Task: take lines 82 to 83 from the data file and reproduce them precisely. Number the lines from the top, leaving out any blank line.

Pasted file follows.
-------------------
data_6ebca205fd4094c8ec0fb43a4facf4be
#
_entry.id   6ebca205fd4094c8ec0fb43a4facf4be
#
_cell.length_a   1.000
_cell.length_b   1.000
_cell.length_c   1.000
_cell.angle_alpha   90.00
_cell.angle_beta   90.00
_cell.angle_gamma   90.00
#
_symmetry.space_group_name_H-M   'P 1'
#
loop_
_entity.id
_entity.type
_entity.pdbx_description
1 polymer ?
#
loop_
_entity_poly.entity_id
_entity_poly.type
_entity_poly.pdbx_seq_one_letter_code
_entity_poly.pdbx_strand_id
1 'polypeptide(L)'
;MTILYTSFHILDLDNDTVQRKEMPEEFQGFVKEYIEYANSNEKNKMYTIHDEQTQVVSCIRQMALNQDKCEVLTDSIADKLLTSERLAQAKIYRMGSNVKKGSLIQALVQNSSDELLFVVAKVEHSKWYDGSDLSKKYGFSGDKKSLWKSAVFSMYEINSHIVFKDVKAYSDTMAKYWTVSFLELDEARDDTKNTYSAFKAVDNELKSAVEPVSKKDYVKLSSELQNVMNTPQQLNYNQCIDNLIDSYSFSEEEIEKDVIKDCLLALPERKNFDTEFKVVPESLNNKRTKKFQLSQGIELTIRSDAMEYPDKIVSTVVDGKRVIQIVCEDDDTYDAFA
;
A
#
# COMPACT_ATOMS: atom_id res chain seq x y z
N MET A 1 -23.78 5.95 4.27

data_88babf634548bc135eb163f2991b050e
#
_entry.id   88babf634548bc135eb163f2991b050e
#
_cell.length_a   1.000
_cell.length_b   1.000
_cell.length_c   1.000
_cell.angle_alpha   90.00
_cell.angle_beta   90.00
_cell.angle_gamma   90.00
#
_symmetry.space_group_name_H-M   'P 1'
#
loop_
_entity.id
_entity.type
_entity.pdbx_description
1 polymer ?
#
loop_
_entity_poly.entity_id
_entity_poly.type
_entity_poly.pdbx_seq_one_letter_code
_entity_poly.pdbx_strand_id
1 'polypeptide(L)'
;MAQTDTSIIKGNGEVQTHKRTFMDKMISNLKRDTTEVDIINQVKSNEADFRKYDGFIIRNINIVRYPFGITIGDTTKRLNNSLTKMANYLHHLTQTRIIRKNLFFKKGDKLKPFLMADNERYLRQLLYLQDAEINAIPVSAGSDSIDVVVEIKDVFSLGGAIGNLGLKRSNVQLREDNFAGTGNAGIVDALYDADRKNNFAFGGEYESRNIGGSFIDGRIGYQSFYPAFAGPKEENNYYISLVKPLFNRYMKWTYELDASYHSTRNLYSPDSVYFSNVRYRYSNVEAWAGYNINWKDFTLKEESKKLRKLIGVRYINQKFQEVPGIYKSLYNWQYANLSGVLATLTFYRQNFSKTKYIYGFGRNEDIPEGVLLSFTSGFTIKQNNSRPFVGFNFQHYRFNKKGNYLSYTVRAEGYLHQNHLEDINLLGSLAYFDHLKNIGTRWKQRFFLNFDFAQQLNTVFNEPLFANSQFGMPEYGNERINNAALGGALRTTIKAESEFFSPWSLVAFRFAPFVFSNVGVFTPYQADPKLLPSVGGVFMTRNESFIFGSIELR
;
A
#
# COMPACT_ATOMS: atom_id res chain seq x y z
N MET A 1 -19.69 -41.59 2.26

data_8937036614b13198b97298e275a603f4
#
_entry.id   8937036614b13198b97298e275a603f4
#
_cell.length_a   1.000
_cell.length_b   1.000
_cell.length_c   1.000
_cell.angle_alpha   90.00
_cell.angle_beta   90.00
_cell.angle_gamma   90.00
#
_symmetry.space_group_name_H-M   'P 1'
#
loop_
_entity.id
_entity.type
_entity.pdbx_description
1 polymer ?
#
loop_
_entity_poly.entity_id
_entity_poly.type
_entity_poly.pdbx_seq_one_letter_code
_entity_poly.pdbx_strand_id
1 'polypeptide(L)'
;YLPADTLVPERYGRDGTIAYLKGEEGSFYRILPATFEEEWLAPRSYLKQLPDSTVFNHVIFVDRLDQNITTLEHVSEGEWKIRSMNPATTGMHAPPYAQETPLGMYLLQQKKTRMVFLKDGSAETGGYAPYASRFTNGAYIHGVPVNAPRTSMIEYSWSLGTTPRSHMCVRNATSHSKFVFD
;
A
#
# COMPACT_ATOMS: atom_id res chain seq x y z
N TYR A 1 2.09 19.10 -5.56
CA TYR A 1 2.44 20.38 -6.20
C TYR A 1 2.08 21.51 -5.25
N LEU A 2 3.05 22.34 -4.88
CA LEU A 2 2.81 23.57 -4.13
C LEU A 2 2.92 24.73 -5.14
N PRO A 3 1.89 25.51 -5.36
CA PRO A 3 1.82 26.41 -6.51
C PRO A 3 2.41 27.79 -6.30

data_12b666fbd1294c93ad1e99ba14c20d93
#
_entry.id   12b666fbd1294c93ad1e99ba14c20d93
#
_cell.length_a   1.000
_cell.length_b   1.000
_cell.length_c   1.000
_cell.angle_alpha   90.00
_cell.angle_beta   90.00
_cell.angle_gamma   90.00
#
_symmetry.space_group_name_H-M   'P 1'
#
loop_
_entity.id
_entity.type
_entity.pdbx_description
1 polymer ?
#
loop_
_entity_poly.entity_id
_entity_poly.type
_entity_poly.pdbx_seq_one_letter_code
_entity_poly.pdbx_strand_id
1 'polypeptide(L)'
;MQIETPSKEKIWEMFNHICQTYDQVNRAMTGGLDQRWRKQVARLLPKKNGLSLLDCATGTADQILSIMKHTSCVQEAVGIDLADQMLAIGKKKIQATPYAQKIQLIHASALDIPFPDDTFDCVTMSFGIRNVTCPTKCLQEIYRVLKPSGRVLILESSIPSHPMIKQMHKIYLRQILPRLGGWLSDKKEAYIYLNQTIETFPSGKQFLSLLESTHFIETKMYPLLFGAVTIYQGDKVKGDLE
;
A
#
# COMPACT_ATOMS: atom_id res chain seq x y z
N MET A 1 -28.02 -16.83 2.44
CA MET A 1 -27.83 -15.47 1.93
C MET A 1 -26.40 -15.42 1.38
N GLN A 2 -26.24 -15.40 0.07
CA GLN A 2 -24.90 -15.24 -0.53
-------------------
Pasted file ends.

loop_
_entity_poly.entity_id